What Year Is This?

Despite Stan’s past, I think this episode of The Killing, more than any, shows him to be very different to Leland Palmer. After all, we know of Stan’s previous ties to the mob, so his restraint regarding his actions with Bennet must be taken into consideration. At the end of the day, Leland did kill Jacques Renault (regardless of his reasoning), which makes Stan’s self-control all the more significant. Whilst in bed with Mitch, a heartbroken Stan tells her, “I don’t know what to do. I didn’t keep her [Rosie] safe.” Later, after his two young sons want to know the truth about Rosie’s death, he tells them what really happened. “No one’s ever gonna hurt you, you hear me? No one,” Stan later tells his two young boys. Stan and Mitch are both emotionally devastated, not unlike Leland and Sarah Palmer in Twin Peaks, but there’s something different about the Larsen family’s pain. One could argue the hysterical reactions from Sarah Palmer in Twin Peaks are maybe too over-the-top, whereas Leland’s personality gets weirder and more manic, ending with the devastating reveal.

Mitch and Stan Larsen, Rosies grieving parents in The Killing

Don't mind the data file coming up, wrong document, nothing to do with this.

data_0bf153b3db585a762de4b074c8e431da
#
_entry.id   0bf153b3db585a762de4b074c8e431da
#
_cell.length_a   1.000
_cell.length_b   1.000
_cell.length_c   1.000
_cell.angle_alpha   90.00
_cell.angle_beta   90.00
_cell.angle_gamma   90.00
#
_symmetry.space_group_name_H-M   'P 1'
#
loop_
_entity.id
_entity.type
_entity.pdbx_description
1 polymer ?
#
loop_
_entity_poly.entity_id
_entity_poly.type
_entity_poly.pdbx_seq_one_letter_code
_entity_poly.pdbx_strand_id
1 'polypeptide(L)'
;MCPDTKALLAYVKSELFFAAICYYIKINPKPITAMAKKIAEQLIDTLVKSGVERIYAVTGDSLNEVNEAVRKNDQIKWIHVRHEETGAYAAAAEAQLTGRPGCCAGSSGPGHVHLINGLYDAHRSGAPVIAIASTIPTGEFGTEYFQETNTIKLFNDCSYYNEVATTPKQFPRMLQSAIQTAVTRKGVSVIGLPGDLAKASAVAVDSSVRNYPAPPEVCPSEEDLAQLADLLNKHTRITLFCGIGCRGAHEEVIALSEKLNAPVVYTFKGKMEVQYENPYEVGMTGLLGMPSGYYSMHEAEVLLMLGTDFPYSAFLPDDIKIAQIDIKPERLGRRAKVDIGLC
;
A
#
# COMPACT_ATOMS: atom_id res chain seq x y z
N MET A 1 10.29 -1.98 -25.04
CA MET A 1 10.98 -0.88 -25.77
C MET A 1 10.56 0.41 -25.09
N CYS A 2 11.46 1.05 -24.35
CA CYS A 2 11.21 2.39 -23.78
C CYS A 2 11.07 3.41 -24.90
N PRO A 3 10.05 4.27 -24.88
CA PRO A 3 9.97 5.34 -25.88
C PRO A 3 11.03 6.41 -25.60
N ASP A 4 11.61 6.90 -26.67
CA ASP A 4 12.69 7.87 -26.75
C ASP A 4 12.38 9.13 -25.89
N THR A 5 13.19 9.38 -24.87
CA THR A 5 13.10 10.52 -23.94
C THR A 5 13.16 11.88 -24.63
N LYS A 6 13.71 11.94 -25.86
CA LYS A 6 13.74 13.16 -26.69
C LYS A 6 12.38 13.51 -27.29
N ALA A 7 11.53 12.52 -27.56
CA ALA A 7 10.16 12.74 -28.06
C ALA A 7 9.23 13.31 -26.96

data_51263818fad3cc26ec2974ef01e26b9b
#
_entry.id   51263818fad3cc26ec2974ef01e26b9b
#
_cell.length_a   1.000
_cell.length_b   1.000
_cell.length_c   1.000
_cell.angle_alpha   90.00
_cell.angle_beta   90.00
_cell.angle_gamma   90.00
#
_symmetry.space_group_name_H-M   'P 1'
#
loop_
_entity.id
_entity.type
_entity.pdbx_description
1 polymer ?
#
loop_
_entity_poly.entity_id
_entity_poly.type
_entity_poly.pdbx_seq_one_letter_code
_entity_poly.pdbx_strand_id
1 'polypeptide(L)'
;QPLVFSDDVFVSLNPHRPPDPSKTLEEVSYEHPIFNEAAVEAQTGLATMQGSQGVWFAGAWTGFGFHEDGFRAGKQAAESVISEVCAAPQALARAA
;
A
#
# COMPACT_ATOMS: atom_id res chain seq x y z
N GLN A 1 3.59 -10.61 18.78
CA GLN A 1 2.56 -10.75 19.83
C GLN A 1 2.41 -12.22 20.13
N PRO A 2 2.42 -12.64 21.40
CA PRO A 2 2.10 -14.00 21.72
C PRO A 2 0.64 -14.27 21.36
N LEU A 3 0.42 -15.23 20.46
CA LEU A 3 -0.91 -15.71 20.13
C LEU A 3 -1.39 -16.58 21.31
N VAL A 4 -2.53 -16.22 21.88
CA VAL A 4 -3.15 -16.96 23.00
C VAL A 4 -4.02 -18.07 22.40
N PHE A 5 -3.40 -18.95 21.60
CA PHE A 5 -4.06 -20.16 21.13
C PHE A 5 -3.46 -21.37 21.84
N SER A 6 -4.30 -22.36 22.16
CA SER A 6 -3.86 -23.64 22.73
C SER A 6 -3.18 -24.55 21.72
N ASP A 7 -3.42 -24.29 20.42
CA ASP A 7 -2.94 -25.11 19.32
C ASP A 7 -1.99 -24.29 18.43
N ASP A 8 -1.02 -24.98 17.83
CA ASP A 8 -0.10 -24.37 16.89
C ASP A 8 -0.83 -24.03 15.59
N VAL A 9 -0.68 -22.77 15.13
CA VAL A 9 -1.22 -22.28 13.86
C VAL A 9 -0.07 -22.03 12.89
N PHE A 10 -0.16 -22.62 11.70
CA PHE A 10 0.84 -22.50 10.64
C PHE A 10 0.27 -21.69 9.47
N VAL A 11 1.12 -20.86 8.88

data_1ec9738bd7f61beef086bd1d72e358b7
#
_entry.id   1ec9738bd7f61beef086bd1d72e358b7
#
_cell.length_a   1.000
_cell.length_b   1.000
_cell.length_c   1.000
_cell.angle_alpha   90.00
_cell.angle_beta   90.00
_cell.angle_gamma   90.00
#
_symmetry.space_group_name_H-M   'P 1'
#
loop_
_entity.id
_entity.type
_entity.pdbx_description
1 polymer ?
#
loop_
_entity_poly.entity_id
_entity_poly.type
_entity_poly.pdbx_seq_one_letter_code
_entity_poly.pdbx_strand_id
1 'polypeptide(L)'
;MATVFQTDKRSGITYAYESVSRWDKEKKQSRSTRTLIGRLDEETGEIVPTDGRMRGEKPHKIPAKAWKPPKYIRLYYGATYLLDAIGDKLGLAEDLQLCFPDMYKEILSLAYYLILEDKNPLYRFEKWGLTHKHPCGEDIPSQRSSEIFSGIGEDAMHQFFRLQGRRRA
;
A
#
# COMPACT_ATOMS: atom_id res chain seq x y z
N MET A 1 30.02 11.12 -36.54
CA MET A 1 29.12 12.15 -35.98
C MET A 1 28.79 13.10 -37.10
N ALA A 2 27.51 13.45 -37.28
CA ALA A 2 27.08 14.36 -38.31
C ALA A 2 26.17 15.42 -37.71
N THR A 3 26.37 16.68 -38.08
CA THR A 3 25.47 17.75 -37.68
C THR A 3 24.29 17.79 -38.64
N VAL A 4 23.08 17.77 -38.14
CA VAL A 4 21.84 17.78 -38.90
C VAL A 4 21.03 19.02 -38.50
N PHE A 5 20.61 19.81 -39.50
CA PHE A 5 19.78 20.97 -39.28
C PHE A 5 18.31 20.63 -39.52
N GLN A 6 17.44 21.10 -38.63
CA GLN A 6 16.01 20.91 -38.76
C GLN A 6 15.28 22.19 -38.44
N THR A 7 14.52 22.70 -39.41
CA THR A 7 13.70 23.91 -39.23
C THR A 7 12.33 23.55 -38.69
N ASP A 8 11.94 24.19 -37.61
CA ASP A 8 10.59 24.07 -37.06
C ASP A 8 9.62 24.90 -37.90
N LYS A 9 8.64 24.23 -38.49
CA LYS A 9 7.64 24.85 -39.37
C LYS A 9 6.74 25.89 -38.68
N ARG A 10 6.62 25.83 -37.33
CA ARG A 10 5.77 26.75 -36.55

Stan and Mitch, however, are just broken. They are raw, emotional and are struggling beyond comprehension to come to terms with losing their daughter, Rosie. It’s heartbreaking stuff. The atmosphere of The Killing feels realistic—if somewhat cold and melancholic—in contrast to the tone of Twin Peaks, which is purposefully and wonderfully exaggerated. Though, the difference in tone established by the two respective shows is perfect for the story they each want to tell. And interestingly, the lady responsible for playing Sarah Palmer, Grace Zabriskie, does have a minor supporting role in Season 3 of The Killing, which has to be more than coincidental casting, right? By now, Twin Peaks’ influence on The Killing has become more than obvious, so casting an actress like Zabriskie in a recurring role is a nice little nod to the fans.

The next article in “The Autopsy of The Killing” will focus on the eighth episode of The Killing, written by Aaron Zelman and directed by Dan Attias, respectively. And, if you’re enjoying this series, I’d love to hear from you! Leave a comment below, and/or give me a follow on Twitter (@JonSheasby), and we’ll continue the conversation over there.

Written by Jon Sheasby